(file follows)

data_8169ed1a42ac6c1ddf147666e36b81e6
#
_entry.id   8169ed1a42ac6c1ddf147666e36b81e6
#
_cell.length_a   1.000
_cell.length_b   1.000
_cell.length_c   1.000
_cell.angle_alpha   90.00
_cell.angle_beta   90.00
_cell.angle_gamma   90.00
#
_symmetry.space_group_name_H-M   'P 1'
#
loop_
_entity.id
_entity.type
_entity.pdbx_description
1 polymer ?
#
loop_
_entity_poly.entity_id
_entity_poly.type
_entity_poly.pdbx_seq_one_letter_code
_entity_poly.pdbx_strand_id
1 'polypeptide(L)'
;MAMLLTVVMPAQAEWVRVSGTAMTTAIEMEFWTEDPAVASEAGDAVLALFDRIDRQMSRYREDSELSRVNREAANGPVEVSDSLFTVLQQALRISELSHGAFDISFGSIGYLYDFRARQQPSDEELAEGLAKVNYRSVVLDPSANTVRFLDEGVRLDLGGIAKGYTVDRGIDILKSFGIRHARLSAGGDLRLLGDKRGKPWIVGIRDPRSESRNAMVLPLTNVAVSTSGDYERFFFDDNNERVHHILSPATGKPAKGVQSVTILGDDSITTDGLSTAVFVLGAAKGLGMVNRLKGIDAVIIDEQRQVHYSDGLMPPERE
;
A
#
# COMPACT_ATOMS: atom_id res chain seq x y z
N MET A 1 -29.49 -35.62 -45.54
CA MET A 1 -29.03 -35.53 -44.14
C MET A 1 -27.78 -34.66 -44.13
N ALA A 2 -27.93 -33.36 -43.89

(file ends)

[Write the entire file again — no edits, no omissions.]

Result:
data_8169ed1a42ac6c1ddf147666e36b81e6
#
_entry.id   8169ed1a42ac6c1ddf147666e36b81e6
#
_cell.length_a   1.000
_cell.length_b   1.000
_cell.length_c   1.000
_cell.angle_alpha   90.00
_cell.angle_beta   90.00
_cell.angle_gamma   90.00
#
_symmetry.space_group_name_H-M   'P 1'
#
loop_
_entity.id
_entity.type
_entity.pdbx_description
1 polymer ?
#
loop_
_entity_poly.entity_id
_entity_poly.type
_entity_poly.pdbx_seq_one_letter_code
_entity_poly.pdbx_strand_id
1 'polypeptide(L)'
;MAMLLTVVMPAQAEWVRVSGTAMTTAIEMEFWTEDPAVASEAGDAVLALFDRIDRQMSRYREDSELSRVNREAANGPVEVSDSLFTVLQQALRISELSHGAFDISFGSIGYLYDFRARQQPSDEELAEGLAKVNYRSVVLDPSANTVRFLDEGVRLDLGGIAKGYTVDRGIDILKSFGIRHARLSAGGDLRLLGDKRGKPWIVGIRDPRSESRNAMVLPLTNVAVSTSGDYERFFFDDNNERVHHILSPATGKPAKGVQSVTILGDDSITTDGLSTAVFVLGAAKGLGMVNRLKGIDAVIIDEQRQVHYSDGLMPPERE
;
A
#
# COMPACT_ATOMS: atom_id res chain seq x y z
N MET A 1 -29.49 -35.62 -45.54
CA MET A 1 -29.03 -35.53 -44.14
C MET A 1 -27.78 -34.66 -44.13
N ALA A 2 -27.93 -33.36 -43.89